In other words: could I experience a true regeneration if I did not need faith?

Ciao

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09-01-2014, 08:40 AM
RE: Ask a Theist!
(08-01-2014 06:08 PM)viole Wrote:  Yes, and my muslim friend tells me that unless the conclusion is Allah, then it cannot be a true spiritual experience.

You are basically stating, in a politically correct form, that they delude themselves. And i agree with you. That they confuse emotions and psychology with the Sensus Divinitatis or a true regeneration, as you put it. And like all deluded people, they do not know that they are deluded.

So, what makes us think that such experiences, in case they hit us, are not also induced by emotions or psychology? In other words, how do we know that we are not deluding ourselves, too?

To watch this from a different point of view: why do we observe a statistical imbalance between the quality of such experiences? For instance, in Saudi Arabia these experiences are mostly psychological/emotional delusions whereas in Alabama they are mostly real regenerations coming from God.

Is emotionally driven delusion more probable in some parts of the world and not others?

You've basically restated everything I just said. And yes, it is more probable is certain parts of the world.

Quote:Now you skip from objective encounters with the divine (via true regenerations) to the faith you need. But why do people need faith?

And isn't that maybe possible that this "need", which might be very widespread in humanity, could play a role in interpreting emotional experiences as true regenerations or encounters with the divine?

In other words: could I experience a true regeneration if I did not need faith?

Ciao

- viole

Faith is what fills the gaps for things that we cannot know for certain. No, without faith, you cannot have a regeneration. This is theological. Scripture states that faith is a gift from God to His beloved.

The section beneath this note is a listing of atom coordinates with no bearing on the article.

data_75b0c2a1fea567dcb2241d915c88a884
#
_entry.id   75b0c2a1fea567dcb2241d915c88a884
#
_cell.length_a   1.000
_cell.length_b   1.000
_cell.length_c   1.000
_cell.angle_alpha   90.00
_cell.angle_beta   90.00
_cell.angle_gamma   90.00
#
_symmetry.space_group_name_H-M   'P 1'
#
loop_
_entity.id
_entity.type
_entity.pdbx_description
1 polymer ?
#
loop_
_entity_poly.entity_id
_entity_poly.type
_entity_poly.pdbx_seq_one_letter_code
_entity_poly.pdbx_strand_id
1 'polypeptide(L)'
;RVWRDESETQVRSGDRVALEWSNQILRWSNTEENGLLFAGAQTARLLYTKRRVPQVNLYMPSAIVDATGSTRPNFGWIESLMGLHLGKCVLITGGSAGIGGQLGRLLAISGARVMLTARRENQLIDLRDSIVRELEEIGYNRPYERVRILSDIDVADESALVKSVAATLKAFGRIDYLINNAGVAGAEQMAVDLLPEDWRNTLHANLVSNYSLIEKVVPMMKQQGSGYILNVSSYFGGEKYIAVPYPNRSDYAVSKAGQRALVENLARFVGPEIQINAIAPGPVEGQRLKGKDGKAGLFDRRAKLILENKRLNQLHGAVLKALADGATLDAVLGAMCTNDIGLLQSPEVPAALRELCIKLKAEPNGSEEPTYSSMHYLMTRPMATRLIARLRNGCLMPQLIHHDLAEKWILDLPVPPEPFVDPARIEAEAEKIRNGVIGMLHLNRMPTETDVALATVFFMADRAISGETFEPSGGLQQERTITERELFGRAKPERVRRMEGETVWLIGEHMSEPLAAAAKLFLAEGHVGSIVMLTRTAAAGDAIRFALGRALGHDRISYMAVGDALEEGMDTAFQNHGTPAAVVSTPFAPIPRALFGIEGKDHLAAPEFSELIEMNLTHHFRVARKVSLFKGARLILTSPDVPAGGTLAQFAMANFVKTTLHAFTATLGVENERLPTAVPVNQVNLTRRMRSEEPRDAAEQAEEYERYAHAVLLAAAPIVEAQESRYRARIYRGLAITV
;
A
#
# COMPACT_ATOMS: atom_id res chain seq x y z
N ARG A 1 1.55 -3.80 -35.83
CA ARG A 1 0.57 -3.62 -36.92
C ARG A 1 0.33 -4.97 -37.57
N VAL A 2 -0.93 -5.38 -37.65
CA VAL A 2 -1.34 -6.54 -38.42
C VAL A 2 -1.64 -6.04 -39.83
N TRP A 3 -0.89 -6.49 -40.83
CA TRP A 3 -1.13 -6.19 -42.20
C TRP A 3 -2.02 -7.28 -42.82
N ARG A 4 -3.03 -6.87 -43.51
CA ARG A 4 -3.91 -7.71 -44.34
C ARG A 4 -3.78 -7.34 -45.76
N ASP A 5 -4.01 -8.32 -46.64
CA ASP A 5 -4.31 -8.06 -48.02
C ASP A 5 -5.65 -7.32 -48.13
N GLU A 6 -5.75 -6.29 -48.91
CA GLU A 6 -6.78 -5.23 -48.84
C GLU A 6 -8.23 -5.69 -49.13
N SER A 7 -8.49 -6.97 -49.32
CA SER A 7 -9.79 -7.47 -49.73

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09-01-2014, 08:56 AM
RE: Ask a Theist!
I have a hypothetical question: Suppose you had a crisis of theology. For example, you realized that the bible was not in fact referring to certain people as elect but rather, say, referring to Israel as being elect in order to bring light to the world. Or that those particular passages were found to be forgeries or hinging on words that did not translate well into English. Totally hypothetical, of course, as it's been a while since I've delved into theology. Point being, how would you reframe for you experience in light of evidence that unconditional election is not supported in the bible?
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09-01-2014, 08:59 AM
RE: Ask a Theist!
(09-01-2014 08:40 AM)kingschosen Wrote:  
(08-01-2014 06:08 PM)viole Wrote:  Yes, and my muslim friend tells me that unless the conclusion is Allah, then it cannot be a true spiritual experience.

You are basically stating, in a politically correct form, that they delude themselves. And i agree with you. That they confuse emotions and psychology with the Sensus Divinitatis or a true regeneration, as you put it. And like all deluded people, they do not know that they are deluded.

So, what makes us think that such experiences, in case they hit us, are not also induced by emotions or psychology? In other words, how do we know that we are not deluding ourselves, too?

To watch this from a different point of view: why do we observe a statistical imbalance between the quality of such experiences? For instance, in Saudi Arabia these experiences are mostly psychological/emotional delusions whereas in Alabama they are mostly real regenerations coming from God.

Is emotionally driven delusion more probable in some parts of the world and not others?

You've basically restated everything I just said. And yes, it is more probable is certain parts of the world.